Whether it’s the ‘paracetamol challenge’, which has seen children hospitalised after overdosing on the drug, or viral trends encouraging mass looting, there’s no end of social media challenges out there which are causing parents worry.
The recent events – which included reports of teens overdosing on paracetamol to see who remained in hospital for the longest – even prompted Donna Jones, chairman of the Association of Police and Crime Commissioners (APCC), to speak out.
Jones told the BBC Radio 4 Today programme that such trends, like the paracetamol ‘challenge’, are “incredibly worrying”.
“It is putting young lives in danger and I don’t think they understand the fun could be very worrying. It is taking up much needed ambulance and police time,” she said.
“We can’t afford for that to happen and I think parents need to get involved.”
Why do kids get involved with these challenges?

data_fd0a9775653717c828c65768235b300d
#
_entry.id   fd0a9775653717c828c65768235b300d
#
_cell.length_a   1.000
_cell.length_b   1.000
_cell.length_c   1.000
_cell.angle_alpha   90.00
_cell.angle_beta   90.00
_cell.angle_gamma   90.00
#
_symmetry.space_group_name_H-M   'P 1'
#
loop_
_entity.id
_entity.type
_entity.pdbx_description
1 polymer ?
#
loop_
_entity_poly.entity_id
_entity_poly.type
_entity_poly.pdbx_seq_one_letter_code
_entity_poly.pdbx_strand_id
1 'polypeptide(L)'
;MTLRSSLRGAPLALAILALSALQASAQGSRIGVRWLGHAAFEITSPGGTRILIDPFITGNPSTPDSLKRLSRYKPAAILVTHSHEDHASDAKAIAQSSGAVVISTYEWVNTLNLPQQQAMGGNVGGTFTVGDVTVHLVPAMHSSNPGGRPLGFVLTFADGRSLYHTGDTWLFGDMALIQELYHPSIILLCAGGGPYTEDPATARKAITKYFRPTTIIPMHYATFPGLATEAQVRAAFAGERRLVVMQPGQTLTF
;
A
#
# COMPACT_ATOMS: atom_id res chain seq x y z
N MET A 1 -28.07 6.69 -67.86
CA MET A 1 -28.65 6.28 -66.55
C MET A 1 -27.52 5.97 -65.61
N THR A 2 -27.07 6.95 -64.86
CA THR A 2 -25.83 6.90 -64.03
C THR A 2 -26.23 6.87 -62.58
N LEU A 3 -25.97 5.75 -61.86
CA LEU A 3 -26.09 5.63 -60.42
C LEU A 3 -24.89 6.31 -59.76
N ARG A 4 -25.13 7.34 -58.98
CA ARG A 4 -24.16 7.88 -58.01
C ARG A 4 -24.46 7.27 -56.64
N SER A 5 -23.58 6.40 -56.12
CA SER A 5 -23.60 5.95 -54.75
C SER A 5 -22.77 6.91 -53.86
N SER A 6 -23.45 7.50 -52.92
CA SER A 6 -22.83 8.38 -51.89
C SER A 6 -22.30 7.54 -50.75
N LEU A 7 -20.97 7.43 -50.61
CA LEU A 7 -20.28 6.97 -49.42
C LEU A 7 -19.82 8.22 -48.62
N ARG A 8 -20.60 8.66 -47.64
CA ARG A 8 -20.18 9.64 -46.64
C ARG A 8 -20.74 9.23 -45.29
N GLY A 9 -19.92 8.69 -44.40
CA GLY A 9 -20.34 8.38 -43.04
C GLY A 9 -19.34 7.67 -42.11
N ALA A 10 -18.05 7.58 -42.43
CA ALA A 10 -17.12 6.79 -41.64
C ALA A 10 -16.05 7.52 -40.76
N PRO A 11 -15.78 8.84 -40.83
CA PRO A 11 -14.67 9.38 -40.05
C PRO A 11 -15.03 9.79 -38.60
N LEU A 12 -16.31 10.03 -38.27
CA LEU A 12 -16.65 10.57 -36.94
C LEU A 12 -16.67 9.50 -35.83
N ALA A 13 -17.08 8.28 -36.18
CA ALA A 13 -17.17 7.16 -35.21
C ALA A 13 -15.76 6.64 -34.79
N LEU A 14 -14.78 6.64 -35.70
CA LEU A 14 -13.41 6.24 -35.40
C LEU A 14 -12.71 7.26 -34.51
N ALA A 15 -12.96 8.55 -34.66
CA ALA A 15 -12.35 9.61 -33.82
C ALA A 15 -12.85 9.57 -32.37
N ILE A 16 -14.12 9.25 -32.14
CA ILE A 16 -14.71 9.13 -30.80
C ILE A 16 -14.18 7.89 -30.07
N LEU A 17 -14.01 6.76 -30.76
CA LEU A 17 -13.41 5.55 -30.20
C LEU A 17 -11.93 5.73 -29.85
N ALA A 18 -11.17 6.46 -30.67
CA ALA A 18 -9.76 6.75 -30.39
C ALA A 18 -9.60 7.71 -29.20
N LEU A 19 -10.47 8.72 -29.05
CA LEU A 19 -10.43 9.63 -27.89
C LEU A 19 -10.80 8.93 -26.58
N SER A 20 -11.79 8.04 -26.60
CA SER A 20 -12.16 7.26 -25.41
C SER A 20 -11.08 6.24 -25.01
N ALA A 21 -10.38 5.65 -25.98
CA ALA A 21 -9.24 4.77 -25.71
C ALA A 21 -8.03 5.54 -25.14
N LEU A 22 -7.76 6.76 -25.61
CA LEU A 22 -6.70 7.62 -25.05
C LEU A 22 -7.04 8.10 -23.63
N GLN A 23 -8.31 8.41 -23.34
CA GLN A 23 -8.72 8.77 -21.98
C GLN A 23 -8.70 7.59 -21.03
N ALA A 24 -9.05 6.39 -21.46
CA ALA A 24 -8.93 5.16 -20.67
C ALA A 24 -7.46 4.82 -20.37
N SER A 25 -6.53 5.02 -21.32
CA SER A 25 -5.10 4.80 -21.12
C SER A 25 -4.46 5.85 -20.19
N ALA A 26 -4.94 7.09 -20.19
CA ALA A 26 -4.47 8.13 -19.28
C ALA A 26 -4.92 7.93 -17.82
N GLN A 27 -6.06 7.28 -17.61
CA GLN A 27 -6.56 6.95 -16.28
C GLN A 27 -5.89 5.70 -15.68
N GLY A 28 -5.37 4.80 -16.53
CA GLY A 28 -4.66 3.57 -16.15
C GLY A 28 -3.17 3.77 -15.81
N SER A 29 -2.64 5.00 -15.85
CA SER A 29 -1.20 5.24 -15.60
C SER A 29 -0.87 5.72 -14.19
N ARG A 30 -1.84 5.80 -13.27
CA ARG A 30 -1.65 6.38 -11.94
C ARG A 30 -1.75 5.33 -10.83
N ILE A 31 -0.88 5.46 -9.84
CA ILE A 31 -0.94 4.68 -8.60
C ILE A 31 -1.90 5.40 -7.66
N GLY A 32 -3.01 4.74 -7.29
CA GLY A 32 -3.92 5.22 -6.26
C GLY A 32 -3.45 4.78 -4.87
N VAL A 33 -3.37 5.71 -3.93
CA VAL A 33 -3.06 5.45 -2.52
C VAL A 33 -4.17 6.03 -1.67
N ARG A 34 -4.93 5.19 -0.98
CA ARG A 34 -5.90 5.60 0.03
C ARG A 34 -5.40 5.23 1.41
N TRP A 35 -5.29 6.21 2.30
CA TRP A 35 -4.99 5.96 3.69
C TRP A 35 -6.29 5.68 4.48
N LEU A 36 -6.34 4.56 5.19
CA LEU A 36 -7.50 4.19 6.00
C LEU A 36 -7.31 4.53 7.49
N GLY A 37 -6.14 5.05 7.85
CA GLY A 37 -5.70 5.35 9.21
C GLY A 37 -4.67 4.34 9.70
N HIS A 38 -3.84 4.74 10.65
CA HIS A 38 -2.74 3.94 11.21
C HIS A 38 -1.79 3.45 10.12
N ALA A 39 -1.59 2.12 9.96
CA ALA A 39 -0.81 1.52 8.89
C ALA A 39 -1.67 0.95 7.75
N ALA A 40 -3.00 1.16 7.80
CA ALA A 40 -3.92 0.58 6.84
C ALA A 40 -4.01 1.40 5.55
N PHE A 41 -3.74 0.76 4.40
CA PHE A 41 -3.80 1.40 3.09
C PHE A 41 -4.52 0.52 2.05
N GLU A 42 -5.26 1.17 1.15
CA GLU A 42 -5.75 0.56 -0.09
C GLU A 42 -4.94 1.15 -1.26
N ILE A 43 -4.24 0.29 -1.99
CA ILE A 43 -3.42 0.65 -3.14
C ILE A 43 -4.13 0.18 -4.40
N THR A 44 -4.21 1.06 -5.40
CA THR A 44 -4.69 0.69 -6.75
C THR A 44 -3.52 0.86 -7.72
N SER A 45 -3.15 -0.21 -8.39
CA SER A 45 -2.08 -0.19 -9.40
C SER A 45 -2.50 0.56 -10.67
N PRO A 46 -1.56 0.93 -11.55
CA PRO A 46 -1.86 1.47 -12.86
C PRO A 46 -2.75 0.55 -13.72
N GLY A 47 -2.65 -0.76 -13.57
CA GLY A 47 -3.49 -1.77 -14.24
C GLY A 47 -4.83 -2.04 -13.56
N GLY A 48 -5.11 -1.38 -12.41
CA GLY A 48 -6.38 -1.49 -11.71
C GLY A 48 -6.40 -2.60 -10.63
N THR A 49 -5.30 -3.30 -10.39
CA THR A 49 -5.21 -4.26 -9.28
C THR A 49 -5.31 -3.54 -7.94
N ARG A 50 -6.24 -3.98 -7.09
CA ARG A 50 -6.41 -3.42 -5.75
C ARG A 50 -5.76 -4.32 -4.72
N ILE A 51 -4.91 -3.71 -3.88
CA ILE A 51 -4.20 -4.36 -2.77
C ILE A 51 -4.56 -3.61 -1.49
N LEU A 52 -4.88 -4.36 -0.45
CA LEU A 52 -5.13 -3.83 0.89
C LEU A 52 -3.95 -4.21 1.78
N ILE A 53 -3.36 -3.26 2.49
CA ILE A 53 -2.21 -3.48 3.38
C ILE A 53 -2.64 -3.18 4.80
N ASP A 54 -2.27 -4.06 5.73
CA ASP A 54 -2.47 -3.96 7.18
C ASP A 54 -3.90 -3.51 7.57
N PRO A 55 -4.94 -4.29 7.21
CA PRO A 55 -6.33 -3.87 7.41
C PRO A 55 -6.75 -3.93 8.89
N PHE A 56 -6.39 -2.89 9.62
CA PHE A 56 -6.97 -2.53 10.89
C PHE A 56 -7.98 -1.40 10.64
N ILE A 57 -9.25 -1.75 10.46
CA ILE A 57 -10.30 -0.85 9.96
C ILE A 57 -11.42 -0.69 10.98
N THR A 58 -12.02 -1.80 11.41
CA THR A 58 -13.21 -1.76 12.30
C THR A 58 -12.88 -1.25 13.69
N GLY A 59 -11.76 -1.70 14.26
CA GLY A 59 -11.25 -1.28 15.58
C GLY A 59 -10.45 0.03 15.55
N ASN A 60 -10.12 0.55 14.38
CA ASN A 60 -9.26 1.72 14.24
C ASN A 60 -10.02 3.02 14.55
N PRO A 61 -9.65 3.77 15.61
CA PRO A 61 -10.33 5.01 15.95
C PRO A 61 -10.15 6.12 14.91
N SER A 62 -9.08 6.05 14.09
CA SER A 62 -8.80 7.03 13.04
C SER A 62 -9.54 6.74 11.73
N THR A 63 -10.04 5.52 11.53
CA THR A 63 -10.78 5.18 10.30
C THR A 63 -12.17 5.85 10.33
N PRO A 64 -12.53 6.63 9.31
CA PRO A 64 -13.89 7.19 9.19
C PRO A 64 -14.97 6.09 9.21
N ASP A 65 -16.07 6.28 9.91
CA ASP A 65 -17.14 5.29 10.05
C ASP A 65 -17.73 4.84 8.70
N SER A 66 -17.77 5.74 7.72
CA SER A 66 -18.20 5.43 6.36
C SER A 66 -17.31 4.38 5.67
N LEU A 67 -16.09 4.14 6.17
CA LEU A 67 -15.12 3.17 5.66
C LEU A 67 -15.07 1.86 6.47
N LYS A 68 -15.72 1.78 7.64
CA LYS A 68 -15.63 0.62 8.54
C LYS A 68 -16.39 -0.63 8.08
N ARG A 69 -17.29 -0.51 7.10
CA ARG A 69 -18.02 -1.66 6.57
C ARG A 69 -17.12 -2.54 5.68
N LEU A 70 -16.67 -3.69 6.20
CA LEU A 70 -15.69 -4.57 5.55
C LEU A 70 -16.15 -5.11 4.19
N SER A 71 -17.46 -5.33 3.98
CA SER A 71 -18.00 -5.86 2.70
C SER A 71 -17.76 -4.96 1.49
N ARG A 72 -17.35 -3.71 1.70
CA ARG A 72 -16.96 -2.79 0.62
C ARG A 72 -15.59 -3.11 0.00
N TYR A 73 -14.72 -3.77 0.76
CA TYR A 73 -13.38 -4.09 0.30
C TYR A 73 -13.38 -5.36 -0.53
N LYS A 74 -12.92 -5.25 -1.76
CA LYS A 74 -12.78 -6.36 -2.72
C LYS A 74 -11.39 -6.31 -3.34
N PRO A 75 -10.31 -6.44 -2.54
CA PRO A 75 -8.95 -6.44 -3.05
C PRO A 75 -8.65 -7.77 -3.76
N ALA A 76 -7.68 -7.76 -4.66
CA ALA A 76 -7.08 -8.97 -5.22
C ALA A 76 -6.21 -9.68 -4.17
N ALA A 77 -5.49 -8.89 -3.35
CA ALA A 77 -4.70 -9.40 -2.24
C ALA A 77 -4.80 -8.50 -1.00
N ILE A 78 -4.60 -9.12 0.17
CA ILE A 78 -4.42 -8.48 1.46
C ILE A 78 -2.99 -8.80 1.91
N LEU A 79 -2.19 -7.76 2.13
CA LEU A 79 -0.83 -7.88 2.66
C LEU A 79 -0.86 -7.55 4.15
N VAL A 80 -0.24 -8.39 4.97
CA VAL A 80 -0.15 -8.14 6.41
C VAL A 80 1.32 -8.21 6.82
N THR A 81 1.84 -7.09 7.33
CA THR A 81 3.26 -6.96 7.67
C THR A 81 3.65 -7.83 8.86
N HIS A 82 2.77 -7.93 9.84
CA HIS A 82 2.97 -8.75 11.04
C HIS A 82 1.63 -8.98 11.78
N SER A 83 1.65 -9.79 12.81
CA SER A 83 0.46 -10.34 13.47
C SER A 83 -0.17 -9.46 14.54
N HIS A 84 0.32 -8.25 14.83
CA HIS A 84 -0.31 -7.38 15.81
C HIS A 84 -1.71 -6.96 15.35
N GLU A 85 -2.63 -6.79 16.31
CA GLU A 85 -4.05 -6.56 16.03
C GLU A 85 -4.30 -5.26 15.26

A lot of the challenges on social media platforms are relatively harmless and, in some cases, good fun. It’s not unheard of for parents and kids to get involved in dancing or cooking challenges together and have an absolute blast in the process.
So it’s easy to see the appeal. But what about these more dangerous challenges? Why do some kids seem to get sucked in, especially when they can prove fatal?
One particular challenge, for instance, called the Blackout Challenge, saw children trying to intentionally choke themselves and was linked to 20 deaths in 2022.
For parents and caregivers – especially those who’ve grown up in an age pre-social media – it can be hard to wrap your head around the fact your tweens and teens might consider challenges they actively know could be harmful, let alone get involved with them.
So why do they do this? Well, it might just be about finding connection, suggests Fiona Yassin, founder and clinical director of The Wave Clinic.